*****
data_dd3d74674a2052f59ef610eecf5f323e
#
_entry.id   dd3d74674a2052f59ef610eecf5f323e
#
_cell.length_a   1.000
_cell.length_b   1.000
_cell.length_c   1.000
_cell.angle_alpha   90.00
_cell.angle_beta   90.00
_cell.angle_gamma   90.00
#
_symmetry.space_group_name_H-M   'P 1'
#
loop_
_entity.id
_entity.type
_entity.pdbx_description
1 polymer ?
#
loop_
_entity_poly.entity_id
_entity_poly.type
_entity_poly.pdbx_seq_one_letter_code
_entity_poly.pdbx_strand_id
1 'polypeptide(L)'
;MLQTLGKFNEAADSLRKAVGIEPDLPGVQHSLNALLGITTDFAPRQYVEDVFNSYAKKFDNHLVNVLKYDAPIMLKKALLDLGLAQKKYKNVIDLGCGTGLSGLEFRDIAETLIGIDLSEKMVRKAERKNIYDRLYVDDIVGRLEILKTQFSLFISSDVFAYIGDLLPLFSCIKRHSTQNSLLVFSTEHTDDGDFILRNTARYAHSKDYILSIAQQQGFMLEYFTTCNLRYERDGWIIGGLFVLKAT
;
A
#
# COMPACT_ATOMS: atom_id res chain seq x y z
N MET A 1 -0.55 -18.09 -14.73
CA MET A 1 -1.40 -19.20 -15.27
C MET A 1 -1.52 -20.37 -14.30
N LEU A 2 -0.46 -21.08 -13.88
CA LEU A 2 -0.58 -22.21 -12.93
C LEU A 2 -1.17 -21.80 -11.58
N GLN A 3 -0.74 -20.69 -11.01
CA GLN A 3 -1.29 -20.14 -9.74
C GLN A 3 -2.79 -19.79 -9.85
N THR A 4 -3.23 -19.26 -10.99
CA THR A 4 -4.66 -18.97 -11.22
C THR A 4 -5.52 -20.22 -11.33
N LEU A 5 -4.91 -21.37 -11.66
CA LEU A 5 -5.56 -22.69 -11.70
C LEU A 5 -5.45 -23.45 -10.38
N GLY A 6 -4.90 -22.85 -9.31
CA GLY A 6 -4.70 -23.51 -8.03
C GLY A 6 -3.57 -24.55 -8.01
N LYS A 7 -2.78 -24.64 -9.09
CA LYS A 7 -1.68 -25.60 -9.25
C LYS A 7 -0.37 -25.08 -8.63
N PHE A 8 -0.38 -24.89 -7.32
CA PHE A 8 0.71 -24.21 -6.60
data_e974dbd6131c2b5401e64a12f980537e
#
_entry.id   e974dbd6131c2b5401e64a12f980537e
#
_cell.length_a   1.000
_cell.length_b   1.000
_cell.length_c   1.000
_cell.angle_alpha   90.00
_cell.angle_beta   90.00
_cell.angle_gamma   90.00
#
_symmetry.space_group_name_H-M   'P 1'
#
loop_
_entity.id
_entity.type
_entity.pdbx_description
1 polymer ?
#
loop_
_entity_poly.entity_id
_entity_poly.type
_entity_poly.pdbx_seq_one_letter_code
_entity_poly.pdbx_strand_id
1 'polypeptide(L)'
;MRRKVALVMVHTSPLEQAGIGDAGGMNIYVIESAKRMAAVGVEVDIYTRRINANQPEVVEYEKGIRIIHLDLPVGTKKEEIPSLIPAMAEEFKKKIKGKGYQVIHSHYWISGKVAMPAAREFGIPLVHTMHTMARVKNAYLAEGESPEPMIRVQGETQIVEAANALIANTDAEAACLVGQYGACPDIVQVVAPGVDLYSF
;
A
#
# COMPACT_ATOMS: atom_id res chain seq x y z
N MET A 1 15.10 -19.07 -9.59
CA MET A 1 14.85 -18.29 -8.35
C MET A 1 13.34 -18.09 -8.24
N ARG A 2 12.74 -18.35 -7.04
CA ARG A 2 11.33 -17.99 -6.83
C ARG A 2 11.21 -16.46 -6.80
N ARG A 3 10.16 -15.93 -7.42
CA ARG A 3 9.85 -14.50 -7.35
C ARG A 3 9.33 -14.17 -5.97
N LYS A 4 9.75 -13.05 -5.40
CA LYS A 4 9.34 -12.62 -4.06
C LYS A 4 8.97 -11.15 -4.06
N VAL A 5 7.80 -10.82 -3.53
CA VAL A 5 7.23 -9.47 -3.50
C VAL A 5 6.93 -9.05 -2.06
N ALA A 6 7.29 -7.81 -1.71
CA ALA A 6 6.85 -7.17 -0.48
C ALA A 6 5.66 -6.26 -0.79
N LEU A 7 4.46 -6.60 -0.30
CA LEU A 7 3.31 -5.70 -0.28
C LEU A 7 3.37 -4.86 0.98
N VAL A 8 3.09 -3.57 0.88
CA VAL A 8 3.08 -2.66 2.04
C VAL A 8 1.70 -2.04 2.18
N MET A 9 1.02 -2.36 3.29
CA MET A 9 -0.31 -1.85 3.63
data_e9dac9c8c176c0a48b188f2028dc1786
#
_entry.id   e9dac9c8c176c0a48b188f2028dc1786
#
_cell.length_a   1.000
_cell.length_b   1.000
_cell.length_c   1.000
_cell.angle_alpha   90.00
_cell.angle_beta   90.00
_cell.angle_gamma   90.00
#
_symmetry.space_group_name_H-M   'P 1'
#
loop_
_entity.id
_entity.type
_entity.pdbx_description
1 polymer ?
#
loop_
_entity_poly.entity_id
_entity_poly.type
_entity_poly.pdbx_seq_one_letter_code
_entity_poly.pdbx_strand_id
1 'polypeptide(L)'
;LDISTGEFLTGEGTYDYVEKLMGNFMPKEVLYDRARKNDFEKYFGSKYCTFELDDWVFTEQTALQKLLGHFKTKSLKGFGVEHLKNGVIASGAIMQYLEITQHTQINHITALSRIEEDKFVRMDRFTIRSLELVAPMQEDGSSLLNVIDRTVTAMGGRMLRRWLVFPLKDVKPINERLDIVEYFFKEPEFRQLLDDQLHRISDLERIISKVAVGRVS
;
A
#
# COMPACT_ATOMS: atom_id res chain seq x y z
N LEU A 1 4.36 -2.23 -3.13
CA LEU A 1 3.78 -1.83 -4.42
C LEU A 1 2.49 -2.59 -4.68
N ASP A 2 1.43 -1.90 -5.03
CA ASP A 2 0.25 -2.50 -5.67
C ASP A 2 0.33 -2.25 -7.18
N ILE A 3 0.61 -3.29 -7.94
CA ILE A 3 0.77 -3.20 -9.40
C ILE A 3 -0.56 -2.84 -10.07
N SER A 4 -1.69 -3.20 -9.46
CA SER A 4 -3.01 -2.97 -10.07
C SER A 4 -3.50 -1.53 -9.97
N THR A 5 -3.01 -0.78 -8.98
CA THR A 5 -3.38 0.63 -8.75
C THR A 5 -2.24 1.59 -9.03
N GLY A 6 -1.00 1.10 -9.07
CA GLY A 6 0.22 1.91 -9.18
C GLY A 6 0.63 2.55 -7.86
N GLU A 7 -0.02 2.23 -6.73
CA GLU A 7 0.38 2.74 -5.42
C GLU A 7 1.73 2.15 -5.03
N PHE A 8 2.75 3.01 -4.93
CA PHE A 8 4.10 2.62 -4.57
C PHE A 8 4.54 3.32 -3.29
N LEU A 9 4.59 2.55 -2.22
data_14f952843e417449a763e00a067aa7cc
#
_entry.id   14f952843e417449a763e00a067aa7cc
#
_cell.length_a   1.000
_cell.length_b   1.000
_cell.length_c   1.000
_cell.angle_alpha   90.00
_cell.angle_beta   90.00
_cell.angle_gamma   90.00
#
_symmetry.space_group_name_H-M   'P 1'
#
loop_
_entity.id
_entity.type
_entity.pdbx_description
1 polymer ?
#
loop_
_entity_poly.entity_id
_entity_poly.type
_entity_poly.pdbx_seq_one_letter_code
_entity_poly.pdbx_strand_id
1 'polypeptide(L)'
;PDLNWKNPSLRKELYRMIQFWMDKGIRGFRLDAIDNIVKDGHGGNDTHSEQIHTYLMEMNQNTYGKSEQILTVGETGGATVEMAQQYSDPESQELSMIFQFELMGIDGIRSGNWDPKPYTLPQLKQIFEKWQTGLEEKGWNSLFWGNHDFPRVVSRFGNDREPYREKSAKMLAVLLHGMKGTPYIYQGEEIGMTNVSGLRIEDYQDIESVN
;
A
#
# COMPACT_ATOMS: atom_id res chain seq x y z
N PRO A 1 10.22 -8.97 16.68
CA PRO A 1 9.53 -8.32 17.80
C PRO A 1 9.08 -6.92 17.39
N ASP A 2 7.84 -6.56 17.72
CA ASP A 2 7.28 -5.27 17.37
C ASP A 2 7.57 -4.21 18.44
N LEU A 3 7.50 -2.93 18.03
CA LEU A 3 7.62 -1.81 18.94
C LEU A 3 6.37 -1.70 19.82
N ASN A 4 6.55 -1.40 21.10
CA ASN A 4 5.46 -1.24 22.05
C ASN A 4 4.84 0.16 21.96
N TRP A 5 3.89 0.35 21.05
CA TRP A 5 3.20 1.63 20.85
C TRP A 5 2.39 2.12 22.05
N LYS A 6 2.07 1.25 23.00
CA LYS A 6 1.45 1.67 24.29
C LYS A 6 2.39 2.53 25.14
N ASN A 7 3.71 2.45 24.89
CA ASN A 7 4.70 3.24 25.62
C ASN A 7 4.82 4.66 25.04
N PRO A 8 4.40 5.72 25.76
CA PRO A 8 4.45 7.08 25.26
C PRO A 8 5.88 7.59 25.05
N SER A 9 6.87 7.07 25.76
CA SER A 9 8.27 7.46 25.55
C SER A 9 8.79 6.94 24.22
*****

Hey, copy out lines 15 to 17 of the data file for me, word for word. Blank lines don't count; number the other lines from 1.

_entity.id
_entity.type
_entity.pdbx_description